There are many different institutions that offer a Master of Science in Biostatistics and/or a Master of Public Health in Biostatistics. Although these two degree programs do focus study on biostatistics, they vary in the coursework and are generally designed to target different kinds of students. Learn about some of the differences between the two degree programs, as well as several of the common admissions requirements for each.
Comparing a Master of Science in Biostatistics to a Master of Public Health in Biostatistics
Master of Science in Biostatistics
Master of Science (MS) in Biostatistics degree programs are typically designed for students with a stronger mathematical background who wish to focus their careers in data analysis and/or pursue a doctorate degree. These degree programs are usually offered on-campus, can be completed in as little as 1 year and may offer concentrations or emphasis in areas like data science analytics, statistical bioinformatics, population health analytics, statistical methods or statistical genetics. Some of these degree programs may require students to complete a thesis, capstone project or research paper prior to graduation. Although elective courses may vary based on a student's chosen emphasis, common core courses address topics in biostatistical methods, biostatistical consulting, data analysis, data management, epidemiology, statistical programming and statistical theory. Graduates of the degree program often work as biostatisticians or in other data research and analysis positions within public health, academia and private industries.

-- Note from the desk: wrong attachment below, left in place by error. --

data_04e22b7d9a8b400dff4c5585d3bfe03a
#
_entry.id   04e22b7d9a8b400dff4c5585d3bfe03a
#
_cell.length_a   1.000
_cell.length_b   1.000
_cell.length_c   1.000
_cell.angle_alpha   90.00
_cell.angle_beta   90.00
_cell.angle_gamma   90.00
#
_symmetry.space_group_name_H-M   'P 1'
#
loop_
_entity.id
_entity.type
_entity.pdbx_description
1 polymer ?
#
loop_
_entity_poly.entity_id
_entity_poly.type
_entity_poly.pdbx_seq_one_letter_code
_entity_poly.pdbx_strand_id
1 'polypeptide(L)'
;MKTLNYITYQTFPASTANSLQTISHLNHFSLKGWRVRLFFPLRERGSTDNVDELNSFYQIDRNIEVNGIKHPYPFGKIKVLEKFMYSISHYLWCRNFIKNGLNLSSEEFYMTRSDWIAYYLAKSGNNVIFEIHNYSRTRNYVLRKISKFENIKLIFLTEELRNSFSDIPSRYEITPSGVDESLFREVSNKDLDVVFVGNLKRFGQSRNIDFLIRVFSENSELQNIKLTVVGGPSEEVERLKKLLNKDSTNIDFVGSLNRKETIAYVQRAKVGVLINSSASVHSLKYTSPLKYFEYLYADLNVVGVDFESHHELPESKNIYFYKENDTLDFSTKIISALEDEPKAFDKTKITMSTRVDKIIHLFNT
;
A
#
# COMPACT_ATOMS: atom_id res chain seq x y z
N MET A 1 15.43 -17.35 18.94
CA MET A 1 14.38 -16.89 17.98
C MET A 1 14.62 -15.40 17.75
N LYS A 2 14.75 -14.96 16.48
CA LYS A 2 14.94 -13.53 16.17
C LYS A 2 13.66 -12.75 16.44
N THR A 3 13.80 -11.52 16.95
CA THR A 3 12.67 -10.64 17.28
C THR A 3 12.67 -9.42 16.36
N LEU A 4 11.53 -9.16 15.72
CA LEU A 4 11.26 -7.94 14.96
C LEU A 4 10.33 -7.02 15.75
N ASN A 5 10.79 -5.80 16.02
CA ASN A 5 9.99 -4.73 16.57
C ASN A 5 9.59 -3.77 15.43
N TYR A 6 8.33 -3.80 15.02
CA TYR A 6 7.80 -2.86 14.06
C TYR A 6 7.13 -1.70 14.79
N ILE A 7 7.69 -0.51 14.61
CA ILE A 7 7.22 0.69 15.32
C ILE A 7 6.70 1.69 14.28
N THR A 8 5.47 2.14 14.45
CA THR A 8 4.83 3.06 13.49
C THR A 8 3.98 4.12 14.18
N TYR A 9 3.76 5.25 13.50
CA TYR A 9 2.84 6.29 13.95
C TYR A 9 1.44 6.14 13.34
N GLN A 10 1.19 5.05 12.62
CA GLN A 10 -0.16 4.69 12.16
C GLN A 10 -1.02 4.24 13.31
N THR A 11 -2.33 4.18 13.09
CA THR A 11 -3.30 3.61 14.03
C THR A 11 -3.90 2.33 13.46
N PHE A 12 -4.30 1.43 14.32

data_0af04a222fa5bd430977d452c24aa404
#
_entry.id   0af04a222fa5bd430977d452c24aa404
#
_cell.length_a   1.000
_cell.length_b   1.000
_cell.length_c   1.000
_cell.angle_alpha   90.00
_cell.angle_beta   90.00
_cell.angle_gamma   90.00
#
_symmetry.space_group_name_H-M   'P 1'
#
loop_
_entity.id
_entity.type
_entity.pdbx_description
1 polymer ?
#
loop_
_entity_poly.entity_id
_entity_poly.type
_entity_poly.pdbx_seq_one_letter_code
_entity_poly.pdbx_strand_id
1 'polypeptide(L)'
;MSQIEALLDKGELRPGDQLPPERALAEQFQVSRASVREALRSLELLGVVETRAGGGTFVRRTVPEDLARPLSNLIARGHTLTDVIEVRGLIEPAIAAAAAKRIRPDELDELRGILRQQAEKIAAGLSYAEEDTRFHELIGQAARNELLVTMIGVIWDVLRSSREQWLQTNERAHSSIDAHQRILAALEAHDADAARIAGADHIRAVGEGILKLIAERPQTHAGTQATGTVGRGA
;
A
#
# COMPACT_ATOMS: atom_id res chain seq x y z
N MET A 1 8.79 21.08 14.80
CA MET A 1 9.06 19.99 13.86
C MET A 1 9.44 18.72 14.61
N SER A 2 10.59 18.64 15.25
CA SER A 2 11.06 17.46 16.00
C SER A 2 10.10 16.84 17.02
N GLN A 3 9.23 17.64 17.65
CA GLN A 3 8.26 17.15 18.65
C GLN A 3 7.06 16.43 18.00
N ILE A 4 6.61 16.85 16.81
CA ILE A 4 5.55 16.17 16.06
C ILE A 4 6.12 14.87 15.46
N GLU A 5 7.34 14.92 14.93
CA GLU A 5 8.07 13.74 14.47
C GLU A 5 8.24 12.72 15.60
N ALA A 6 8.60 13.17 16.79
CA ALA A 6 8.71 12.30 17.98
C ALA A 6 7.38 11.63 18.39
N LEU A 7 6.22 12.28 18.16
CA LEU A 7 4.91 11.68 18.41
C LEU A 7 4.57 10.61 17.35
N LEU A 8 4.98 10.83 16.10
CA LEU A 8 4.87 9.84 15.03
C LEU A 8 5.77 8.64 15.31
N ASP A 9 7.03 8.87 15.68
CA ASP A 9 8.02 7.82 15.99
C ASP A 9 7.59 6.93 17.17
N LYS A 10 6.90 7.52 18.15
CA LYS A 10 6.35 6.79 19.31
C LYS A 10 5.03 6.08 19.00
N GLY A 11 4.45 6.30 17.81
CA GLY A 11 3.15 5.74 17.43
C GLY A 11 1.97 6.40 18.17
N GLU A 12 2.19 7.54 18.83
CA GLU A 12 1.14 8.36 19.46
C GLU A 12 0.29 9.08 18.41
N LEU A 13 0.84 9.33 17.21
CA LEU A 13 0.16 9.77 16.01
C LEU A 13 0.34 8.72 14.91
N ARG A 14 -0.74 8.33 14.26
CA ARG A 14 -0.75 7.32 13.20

Master of Public Health in Biostatistics
A Master of Public Health (MPH) in Biostatistics is usually considered a terminal degree, and these public health programs are broader and offer an emphasis in biostatistics for those working in various areas of public health who would like to further develop their research and quantitative analysis skills. Most of these degree programs are offered on-campus, but may offer some online courses, and usually take 2 to 3 years to complete. Many programs require students to complete a practicum and/or final project prior to graduation to apply what they have learned to real-world scenarios. Students in these programs typically need to complete core courses in biostatistics that cover topics like biostatistical methods, data analysis and design of health studies. They also complete core courses in public health that discuss topics in epidemiology, public health, global health, environmental and occupational health and biostatistical applications in public health. Graduates of this degree program can also work as biostatisticians, but may pursue other consulting, teaching or research positions, like analytical epidemiologists, quality improvement analysts or clinical research coordinators.
Common Entrance Requirements
MS in Biostatistics and MPH in Biostatistics programs typically require applicants to submit the appropriate applications and fees for their specific program, as well as official transcripts, GRE scores, letters of recommendation/references and a statement of purpose. MS in Biostatistics degree programs usually require applicants to hold a minimum 3.0 GPA. They also often require applicants to have prior coursework in calculus, algebra and/or statistics, and any experience with statistical software is helpful. Some students in MPH in Biostatistics degree programs may already hold a previous graduate degree and might have prior coursework in biological science, in addition to statistics and mathematics.
Despite both programs usually being offered through an institution's school of public health, an MS in Biostatistics and an MPH in Biostatistics are unique degree programs that allow students to prepare for different types of careers. Both degree programs require coursework in biostatistics, but an MS program focuses on biostatistical data analysis, while MPH programs give a broader education in the field of public health.